The gods order it be, the gods forbid it. — Ripped open with a loud slice, a shout and a great parting shove the sacrificial abdomen is split before our belomancer as he begins shaking the teraphim, three rune-carved arrows, back-and-forth in quiver as the steaming intrigue of the exposed viscera settles. All future-sight drawn from the bulging release of spotted, diseased entrails spells out doom per the superstitions of the onlookers but our seer-visitor knowingly punches straight for the liver, gripping it and yanking as he would gold (were he a thief and not a sophist). The collective will of their mysterious cult is placated as the arrow of denial is chosen at random, a condemnation which excites their cult of death into rapturous feast. The ‘old school’ death metal fandom at large will recognize familiar shapes, cruelest strikes of horrifying detail in bursts within the spiral of guts and grime-stricken high-rate riffcraft as the a mysterious haze of Brisbane, Australia-based quartet Pustilence generates their hellish whorl. ‘Beliefs of Dead Stargazers and Soothsayers‘ offers a blunt merger between the best traditions and their own curvaceous line drawn outside the box. Relying upon hideously distorted visions of the past to inform their esoteric choices today these fellowes present the apex standard of classic death metal one step beyond its commercial peak, the mid-1990’s, as this impressive debut full-length manages not only elite-level craft but continues to build atop an unsettling lore, an estranged realm of brutality all their own.
Pustilence formed as a trio circa 2018, these folks represent a rarity in their region not only in the sense that they’d aimed to play death metal at all but even moreso for their focus on a pure, ‘old school’ death metal influenced style. Though I’d not make a big point of it Brisbane isn’t rich in such lore if you’re keen to dig back in time (beyond the wildly underrated Misery) and the presence of strong actively gigging groups today. In this sense a group in this style quickly calls for a smaller, high precision lens upon their intensely idealistic craft at this point of nascency, since their two releases have thus far managed an incorruptible, brilliantly stoked mid-90’s style death metal patterned beyond the peak of the thrash influenced originals and into the hints of prog-death and brutal death finding more widespread popularity circa ’94-’96. Not quite as sophisticated as records like Oppressor‘s ‘Solstice of Oppression‘ and Demented Ted‘s ‘Promises Impure‘ but touching upon similar vernacular where brutality, elegance and maybe some of the gloomed-over grooves of Morta Skuld‘s ‘As Humanity Fades‘ suggest a fixation upon the cross-hatched scene of that era where the increasingly competitive nature of the music began to trade in a global standard rather than a scene-based idiosyncrasy. Most of this’d been directly referenced by Pustilence in press materials as they honed in on a reasonable description of the style brough on their first EP (‘The Birth Of The Beginning Before The Inception Of The End‘, 2020), which I’d reviewed favorably a couple of years back.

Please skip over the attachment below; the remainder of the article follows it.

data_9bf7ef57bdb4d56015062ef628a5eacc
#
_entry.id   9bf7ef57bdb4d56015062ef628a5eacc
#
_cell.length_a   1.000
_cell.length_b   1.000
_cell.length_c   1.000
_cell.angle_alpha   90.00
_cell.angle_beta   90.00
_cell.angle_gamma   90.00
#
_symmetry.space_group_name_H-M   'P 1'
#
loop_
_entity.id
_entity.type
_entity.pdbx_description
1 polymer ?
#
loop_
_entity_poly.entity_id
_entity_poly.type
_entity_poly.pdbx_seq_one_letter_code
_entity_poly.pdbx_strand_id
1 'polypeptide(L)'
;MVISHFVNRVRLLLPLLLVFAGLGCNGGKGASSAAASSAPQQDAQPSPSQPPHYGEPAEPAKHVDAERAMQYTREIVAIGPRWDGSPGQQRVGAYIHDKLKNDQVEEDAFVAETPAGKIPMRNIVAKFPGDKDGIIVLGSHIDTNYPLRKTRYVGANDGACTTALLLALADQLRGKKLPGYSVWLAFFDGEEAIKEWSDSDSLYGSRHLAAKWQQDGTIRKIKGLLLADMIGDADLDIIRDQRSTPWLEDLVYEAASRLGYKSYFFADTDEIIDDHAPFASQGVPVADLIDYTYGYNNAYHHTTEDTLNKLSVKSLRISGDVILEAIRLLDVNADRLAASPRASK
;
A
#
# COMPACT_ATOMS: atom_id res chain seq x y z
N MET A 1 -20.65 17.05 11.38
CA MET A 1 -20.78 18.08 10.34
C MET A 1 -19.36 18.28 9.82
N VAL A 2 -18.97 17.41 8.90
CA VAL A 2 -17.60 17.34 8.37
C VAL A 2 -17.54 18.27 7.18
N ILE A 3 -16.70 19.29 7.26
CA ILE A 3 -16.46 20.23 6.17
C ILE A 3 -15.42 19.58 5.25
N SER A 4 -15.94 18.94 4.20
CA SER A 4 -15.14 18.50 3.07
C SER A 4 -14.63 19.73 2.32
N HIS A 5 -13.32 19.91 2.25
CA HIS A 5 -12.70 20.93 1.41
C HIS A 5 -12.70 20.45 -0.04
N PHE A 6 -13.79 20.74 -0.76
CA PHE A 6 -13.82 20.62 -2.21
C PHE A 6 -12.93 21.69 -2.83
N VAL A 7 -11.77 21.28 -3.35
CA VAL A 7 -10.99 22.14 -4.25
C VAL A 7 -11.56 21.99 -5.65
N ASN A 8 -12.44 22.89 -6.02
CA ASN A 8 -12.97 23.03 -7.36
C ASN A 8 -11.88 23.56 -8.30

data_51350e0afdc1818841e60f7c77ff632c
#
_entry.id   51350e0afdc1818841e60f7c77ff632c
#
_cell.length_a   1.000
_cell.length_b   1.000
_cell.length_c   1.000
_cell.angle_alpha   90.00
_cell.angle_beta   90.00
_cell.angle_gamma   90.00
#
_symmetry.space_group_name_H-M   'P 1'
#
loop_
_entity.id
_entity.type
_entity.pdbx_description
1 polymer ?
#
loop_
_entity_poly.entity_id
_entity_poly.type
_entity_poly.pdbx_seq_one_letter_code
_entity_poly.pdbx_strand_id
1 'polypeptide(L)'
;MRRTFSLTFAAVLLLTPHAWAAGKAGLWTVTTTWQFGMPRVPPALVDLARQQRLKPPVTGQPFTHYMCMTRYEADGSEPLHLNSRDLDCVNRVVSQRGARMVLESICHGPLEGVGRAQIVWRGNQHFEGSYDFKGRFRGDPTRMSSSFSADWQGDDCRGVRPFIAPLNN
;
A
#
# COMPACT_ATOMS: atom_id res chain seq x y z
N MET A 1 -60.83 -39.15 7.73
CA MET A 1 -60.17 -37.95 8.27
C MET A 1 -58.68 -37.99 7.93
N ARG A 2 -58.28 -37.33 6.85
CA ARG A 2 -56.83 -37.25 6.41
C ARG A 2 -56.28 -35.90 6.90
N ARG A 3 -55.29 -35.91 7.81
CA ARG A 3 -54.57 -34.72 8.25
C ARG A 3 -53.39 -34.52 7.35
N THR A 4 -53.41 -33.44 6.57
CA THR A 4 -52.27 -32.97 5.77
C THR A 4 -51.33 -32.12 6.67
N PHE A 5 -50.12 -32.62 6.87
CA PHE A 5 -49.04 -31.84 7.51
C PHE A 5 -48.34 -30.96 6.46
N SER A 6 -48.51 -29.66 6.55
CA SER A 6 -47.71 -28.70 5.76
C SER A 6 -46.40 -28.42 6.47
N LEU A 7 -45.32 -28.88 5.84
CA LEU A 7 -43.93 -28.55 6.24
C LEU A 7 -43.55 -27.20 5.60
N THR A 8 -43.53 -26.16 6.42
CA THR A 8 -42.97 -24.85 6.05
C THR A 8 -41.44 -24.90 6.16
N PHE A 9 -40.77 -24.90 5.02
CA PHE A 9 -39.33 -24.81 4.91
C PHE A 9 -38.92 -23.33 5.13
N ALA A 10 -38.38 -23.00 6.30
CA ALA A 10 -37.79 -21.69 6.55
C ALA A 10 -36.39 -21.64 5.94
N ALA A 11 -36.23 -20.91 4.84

The gist of the action here for folks already in the know is that this debut should immediately appeal to those who appreciate the prime ‘old school’ death metal standards upheld by groups like Faceless Burial and Skeletal Remains (among others) today without necessarily having developed that level of personality or refinement just yet. That said it is an advanced start, basically a perfect introductory showcase for a band who are already meant to be taken seriously. Their choices from the greater ‘geist of death metal amount for an unrelenting assault of riffcraft in dynamic flux wherein chest-bursting, face-clawing vomited aggression inevitably sinks into wide grooves but never kills the momentum of their assault. Opener “Aspirants of Intemperance” pulls us in every direction within its chaotic gather but never hits upon dry-bones chug or any sort of thoughtless mosh metal tactic while keeping the ideas flowing. In fact they’ve found a way to segue directly into the next piece, the hail of fire that is “Profound Assiduity”, without missing a beat. The level of composition here is what I’d describe as the restless variations-in-a-row style of riff-obsessed writing which fixates on exploring their balance of brutally moshable riffs at a prog-death level of phrase with some of the wailing, thrashing leads that’d held over from the peak of the late 80’s. Expect the hammer to fall, the riffs to repeat for more than two measures, and the vocalist to growly deep into the gravitas as the center of the recording.